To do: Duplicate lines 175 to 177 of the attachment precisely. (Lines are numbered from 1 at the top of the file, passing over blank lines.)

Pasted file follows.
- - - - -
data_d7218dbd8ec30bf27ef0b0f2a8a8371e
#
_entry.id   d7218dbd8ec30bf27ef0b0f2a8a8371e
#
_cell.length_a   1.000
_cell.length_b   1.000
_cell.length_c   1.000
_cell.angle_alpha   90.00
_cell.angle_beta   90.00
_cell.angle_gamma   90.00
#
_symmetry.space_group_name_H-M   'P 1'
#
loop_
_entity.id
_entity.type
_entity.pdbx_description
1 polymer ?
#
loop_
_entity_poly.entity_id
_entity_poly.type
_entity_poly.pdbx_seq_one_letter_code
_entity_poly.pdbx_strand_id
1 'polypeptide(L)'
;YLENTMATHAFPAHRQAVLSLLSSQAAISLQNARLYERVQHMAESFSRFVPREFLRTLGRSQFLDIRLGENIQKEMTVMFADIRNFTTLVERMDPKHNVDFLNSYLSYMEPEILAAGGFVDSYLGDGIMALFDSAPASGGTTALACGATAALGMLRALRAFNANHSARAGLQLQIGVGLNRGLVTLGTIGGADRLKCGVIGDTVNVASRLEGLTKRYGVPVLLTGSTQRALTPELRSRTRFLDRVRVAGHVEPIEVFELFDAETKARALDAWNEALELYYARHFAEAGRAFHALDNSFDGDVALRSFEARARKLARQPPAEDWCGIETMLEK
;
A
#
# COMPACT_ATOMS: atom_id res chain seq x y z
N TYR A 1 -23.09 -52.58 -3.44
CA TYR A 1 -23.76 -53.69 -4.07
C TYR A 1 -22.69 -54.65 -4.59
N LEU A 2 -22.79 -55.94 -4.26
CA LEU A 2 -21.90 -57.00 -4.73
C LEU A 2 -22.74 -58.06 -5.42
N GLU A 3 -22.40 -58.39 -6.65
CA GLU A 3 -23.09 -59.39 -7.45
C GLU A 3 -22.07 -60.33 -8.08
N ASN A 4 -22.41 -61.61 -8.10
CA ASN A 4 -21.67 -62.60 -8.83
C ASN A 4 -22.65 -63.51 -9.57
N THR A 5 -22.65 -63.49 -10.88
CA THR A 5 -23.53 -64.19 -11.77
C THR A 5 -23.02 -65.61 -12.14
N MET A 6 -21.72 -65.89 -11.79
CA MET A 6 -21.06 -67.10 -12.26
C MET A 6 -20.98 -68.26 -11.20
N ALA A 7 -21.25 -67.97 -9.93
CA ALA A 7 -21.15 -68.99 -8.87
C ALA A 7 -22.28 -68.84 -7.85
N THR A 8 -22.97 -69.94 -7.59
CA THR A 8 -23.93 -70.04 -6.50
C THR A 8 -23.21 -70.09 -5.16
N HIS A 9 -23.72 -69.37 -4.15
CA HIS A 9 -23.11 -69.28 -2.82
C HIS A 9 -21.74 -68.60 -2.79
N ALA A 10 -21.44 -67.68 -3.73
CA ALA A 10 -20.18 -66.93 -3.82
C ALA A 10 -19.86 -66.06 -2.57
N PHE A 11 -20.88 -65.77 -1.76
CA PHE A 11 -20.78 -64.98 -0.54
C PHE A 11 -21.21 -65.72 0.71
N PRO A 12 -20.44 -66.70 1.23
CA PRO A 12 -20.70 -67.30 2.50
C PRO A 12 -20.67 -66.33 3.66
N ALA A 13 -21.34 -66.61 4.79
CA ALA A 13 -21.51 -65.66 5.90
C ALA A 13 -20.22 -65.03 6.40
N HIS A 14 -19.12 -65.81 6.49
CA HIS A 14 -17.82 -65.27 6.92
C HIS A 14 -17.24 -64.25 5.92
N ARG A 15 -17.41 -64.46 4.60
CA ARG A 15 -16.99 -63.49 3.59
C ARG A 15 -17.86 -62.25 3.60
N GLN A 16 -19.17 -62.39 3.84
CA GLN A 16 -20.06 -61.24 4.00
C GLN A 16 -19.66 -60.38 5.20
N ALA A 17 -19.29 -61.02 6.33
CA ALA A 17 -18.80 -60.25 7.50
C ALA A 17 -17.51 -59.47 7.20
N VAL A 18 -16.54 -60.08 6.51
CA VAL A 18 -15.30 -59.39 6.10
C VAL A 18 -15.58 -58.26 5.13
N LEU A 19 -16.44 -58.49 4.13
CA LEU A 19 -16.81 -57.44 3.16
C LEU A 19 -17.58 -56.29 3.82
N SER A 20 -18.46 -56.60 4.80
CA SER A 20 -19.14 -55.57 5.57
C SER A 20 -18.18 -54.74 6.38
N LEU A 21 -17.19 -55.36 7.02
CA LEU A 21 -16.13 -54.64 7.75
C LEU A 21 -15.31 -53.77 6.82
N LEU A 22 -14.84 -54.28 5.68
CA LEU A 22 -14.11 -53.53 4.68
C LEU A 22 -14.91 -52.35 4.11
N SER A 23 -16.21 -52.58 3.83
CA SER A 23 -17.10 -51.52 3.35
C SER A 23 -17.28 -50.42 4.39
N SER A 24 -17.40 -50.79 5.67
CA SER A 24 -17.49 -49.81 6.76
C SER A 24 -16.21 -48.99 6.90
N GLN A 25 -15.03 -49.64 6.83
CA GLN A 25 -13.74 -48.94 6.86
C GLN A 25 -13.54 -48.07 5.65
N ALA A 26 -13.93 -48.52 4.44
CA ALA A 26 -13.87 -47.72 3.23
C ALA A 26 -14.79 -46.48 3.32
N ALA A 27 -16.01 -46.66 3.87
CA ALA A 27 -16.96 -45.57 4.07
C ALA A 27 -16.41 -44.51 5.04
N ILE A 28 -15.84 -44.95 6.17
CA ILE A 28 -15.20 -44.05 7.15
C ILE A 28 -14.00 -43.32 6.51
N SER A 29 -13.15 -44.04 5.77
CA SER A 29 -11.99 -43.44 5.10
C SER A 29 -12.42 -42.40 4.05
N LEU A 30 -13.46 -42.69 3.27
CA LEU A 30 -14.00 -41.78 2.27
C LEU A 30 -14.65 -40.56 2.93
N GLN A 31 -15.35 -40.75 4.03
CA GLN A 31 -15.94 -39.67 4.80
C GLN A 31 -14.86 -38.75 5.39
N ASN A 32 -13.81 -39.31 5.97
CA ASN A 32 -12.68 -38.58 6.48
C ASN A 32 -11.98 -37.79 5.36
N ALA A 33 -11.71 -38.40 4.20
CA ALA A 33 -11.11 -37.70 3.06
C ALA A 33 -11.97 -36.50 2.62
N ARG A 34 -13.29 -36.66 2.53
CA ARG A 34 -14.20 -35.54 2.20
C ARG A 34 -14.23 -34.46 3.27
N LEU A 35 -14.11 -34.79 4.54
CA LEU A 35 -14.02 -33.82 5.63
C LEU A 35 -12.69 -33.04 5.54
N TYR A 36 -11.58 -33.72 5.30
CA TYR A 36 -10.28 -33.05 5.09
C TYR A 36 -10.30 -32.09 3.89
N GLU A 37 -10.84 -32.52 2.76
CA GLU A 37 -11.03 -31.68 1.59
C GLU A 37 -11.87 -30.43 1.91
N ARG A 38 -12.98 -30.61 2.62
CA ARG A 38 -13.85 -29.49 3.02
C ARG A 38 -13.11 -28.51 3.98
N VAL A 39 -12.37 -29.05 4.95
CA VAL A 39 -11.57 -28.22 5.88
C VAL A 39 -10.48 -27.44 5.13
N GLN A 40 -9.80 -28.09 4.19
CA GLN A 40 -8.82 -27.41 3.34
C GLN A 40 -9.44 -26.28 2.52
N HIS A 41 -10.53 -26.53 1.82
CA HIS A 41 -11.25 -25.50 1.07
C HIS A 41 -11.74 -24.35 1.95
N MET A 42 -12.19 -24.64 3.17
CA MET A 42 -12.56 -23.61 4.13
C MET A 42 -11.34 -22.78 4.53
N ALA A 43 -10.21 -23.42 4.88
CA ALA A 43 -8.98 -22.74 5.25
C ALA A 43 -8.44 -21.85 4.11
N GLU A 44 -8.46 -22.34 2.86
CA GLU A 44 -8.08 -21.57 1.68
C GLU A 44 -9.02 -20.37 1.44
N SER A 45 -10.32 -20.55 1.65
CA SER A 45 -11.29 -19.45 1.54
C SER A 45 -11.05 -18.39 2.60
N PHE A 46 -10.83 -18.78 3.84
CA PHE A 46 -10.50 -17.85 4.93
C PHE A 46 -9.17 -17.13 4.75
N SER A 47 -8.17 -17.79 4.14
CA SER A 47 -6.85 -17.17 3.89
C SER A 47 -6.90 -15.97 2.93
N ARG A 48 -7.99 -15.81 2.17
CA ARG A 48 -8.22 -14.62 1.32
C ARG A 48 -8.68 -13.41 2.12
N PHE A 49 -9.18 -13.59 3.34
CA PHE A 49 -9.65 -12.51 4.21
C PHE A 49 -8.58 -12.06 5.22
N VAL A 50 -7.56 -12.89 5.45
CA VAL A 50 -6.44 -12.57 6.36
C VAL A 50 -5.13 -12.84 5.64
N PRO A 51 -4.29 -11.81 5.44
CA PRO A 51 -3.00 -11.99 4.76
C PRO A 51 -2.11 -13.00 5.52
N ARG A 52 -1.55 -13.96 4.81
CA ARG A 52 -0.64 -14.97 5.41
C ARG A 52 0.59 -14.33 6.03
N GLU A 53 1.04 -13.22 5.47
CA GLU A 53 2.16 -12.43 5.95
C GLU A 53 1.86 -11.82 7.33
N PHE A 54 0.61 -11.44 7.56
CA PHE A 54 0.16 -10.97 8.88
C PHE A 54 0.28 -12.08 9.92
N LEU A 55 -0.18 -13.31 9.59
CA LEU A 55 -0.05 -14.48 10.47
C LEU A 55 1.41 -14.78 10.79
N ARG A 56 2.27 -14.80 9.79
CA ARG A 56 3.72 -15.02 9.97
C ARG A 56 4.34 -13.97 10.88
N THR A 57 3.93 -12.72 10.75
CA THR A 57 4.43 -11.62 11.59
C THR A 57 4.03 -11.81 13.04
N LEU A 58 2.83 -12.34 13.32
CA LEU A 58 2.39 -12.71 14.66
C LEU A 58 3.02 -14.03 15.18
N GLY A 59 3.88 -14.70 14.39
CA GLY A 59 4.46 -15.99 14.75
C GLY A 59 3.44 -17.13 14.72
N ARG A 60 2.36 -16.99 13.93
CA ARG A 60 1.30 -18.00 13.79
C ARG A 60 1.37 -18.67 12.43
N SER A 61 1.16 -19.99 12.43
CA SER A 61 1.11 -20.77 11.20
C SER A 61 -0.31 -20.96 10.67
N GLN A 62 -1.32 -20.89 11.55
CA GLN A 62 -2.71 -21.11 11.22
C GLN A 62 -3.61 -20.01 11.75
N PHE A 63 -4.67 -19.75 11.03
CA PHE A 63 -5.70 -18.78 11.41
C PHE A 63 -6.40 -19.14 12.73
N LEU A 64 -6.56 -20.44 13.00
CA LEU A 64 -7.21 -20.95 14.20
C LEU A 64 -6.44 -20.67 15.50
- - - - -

N PHE A 49 -9.18 -13.59 3.34
CA PHE A 49 -9.65 -12.51 4.21
C PHE A 49 -8.58 -12.06 5.22